Mexico town fears tailings slide
QUESTA, N.M. – New Mexico is in the midst of a multiyear
drought, but residents of Questa – a town north of Taos
and east of Angel Fire – are hoping it doesn’t rain.
A new engineering report suggests a major rain could dislodge
a million-cubic-foot mass of waste rock from a molybdenum mine,
reports The Taos News (June 12).
The rock pile has been moving two inches per month, but an
extreme rain could shear off a massive chunk from the pile,
says a panel of three independent engineers.
A representative of the mine, which is owned by Unocal, is
calling for “sound science,” arguing that the rock
pile has been moving since the late 1960s without calamity.
A river advocacy group in Taos accused the mining company of
a cover-up. Meanwhile, the mine is awaiting action by the Environmental
Protection Agency for a Superfund clean up.
Lion hunting mixes emotions
JACKSON HOLE, Wyo. – A proposal by state wildlife officials
to increase hunting of mountain lions revealed a strong philosophical
split at a recent meeting, reports the Jackson Hole News &
Guide (June 11).
A wildlife photographer questioned whether killing lions prevents
attacks on people. California has not hunted lions for 30 years
and has not had a lion attack in 8 years, he said. In fact,
said the photographer, lion researchers theorize that hunting
creates more problems by orphaning young lions, which are more
likely to cause trouble without a parent. Outfitters strongly
disagree. They say they remove the animals most likely to get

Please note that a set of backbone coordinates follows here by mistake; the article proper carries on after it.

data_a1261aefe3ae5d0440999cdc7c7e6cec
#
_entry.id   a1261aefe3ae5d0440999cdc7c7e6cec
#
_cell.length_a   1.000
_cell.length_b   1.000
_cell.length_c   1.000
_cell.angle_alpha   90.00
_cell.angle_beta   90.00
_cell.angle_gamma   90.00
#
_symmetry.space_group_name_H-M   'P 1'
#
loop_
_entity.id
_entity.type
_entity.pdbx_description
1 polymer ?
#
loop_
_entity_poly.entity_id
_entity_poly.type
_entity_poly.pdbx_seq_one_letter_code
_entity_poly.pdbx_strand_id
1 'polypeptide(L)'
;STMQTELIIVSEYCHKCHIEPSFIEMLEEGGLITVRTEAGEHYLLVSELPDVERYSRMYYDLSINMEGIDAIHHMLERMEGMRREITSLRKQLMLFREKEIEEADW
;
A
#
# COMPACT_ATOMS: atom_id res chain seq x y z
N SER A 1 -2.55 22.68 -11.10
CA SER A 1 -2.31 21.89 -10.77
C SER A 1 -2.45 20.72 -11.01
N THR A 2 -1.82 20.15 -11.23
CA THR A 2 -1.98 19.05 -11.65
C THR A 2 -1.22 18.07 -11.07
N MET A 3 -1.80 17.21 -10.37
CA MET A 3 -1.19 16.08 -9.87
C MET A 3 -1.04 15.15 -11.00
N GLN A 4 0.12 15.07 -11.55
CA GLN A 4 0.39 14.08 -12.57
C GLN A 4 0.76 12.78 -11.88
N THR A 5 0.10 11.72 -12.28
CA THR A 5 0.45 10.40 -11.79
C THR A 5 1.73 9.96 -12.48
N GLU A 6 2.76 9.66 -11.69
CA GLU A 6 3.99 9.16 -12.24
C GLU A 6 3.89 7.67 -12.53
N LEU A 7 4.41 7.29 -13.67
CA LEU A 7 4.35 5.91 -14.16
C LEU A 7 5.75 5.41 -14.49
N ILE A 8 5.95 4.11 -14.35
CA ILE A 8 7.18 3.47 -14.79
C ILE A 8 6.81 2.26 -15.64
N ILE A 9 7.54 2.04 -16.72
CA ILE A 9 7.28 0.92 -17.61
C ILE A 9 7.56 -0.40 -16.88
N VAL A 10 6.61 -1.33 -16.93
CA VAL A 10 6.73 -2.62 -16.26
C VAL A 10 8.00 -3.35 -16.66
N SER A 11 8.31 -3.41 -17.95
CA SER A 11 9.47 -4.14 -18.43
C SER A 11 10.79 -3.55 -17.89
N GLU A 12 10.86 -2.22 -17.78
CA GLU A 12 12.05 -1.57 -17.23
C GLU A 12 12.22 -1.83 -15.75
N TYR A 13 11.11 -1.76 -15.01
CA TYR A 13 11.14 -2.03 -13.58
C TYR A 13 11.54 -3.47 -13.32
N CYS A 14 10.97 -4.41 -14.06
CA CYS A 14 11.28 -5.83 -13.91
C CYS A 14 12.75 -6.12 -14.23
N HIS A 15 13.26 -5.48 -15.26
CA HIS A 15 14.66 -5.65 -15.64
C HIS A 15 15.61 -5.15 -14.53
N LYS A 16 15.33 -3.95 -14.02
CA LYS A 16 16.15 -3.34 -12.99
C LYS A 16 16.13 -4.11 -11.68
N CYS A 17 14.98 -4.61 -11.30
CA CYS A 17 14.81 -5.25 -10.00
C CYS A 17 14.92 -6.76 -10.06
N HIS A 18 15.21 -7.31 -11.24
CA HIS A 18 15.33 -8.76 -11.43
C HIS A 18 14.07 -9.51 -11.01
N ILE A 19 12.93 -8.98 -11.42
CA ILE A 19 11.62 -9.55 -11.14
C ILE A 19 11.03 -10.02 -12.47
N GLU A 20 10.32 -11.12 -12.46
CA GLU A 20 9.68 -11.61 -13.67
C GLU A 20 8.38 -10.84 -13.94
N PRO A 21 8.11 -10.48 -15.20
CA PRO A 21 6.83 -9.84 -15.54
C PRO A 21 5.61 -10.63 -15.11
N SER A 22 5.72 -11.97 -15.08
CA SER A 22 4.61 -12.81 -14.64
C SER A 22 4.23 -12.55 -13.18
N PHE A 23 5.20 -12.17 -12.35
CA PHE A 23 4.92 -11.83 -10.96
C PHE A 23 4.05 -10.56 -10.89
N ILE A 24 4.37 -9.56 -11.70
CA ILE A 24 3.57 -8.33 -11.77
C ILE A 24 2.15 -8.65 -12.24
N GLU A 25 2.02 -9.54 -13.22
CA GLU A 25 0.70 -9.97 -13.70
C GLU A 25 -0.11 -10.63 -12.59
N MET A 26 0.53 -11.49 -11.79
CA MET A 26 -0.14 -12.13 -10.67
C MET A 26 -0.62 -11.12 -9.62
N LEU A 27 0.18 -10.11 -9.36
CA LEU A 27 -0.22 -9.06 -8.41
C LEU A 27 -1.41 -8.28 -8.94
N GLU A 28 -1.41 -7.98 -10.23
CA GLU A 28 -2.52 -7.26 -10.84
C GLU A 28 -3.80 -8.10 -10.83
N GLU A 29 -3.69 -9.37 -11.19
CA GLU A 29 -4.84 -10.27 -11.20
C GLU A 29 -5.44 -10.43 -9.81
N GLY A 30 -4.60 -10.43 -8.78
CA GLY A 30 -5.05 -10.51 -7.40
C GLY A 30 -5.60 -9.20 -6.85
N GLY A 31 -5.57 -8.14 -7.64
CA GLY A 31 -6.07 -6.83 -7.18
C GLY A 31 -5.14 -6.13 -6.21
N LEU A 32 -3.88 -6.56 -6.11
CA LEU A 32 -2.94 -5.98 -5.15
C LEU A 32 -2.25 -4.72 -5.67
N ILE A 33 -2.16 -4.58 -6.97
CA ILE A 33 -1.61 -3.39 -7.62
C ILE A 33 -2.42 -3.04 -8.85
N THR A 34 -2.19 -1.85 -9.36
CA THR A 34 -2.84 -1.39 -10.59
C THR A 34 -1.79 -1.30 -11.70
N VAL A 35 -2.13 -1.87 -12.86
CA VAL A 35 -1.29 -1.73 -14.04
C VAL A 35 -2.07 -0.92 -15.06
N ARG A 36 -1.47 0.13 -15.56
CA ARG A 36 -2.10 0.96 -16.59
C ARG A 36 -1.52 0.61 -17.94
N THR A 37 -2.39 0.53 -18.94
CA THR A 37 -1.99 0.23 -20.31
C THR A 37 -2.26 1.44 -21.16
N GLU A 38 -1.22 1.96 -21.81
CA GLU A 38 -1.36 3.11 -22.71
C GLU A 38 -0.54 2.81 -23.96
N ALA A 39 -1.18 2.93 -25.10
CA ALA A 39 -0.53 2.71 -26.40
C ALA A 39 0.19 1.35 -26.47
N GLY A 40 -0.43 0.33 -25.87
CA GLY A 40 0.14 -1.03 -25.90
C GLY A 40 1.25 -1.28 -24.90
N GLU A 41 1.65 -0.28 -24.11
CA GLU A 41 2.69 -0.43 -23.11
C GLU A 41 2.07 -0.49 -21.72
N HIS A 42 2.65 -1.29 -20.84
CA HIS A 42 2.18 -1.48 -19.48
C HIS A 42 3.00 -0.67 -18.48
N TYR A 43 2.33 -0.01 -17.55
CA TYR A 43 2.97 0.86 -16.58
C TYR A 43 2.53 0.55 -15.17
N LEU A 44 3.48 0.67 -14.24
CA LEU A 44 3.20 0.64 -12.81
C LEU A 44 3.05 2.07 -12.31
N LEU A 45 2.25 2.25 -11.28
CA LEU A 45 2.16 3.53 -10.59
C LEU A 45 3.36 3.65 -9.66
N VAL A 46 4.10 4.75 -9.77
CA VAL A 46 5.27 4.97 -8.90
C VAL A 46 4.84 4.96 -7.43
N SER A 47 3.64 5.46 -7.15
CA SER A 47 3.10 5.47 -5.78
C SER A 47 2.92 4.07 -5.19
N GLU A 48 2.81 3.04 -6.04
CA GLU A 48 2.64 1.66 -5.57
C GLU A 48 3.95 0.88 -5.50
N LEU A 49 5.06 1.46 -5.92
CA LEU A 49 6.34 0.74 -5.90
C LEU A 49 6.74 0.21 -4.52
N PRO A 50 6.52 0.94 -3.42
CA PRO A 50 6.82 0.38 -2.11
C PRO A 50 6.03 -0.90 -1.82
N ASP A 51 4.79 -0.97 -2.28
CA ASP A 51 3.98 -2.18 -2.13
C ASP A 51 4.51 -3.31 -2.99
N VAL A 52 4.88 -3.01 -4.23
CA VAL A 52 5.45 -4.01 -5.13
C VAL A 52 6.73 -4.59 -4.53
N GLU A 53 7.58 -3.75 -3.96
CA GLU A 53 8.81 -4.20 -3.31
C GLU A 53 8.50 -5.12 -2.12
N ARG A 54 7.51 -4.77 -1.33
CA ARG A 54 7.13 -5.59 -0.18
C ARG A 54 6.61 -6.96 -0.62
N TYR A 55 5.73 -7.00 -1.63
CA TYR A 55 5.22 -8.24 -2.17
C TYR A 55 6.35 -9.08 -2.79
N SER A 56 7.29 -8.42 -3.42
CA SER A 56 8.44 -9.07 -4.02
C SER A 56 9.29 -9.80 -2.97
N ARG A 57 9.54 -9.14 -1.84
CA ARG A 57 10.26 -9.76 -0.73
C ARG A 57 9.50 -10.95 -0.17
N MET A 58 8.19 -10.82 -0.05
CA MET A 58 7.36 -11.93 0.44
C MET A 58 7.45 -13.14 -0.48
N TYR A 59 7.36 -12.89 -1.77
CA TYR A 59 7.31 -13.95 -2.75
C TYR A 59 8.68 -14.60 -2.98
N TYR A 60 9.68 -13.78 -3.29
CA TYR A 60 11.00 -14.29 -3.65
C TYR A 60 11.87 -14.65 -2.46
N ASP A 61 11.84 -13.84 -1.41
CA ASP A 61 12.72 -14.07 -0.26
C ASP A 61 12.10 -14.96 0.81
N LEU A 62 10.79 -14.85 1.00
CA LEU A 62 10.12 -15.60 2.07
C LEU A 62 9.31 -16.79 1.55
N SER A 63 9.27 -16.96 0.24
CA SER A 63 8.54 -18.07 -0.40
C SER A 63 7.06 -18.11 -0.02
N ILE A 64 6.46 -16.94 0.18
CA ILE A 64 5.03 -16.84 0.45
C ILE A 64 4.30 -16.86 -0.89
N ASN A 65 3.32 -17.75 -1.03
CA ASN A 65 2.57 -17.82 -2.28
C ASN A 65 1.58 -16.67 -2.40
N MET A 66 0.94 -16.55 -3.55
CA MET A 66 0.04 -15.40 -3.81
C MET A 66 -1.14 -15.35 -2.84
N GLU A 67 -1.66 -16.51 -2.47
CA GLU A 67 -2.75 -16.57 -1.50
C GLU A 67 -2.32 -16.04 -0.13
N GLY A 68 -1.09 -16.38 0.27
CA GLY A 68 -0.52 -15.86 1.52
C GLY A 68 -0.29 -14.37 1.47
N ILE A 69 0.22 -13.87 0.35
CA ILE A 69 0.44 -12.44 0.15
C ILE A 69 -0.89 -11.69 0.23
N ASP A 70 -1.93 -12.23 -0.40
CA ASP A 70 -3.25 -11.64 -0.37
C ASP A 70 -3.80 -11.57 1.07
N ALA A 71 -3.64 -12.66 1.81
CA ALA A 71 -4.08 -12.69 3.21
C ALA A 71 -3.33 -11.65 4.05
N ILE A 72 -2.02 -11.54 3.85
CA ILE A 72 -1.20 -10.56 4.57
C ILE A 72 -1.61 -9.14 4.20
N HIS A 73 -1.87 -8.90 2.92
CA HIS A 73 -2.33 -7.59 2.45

Meanwhile, in Colorado, mountain lions were back in the news
again after the tattered clothes of a 3-year-old who had disappeared
four years ago were discovered. The boy had been hiking with
a Christian singles group west of Fort Collins, at an elevation
of about 9,000 feet, when he disappeared.
The clothes of the 35-pound boy were discovered this past week
and then the portion of a skull. There’s some speculation
and some circumstantial evidence that he was killed by a mountain
Twice before in the last 15 years people have died from mountain
lion attacks in Colorado. Another boy, who had become detached
from his family while hiking near Grand Lake, had been killed
by a lion. A high school senior who had been jogging near Idaho
Springs also was killed by a lion.
However, wildlife officials say statistics show that such attacks
have been anomalies, and they remain so, posing far less threat
than lightning or even insects.
County pays $100k in skate park suit
EL JEBEL, Colo. – Rather than continue litigation that
might take years to complete, Eagle County commissioners decided
to pay $100,000 to settle a lawsuit alleging negligence. Importantly,
they also agreed to concede wrong doing, despite a loud protest
from the county’s insurer, which doesn’t like to
settle cases it thinks it can win. As such, the insurer won’t
pay the money.
The claim stems from the death of a boy who died while playing
in a makeshift skateboard park on county-owned property at El
Jebel, downstream from Aspen. In response, the county at first
claimed governmental immunity, which the insurer believes was
grounds for winning.
The boy was running with friends at the makeshift skateboard
park when he banged his head against a 200-pound metal bar that
wasn’t anchored properly, explains The Aspen Times (June
3 and 6). Falling backward, he grabbed the bar, which landed
on his forehead, crushing his skull. He died instantly.
The county had assigned supervision and maintenance of the
facility to a group called the Mount Sopris Skateboarding Association.
Two leaders of that group had been released from responsibility,
because Colorado law gives individuals who volunteer time for
children’s recreation endeavors immunity from liability.
A-Basin outlasts Mammoth Mountain
MAMMOTH MOUNTAIN, Calif. – Mammoth Mountain planned to
remain open for skiing through June 15. The resort, noted the
local newspaper, stays open weeks longer than any other resort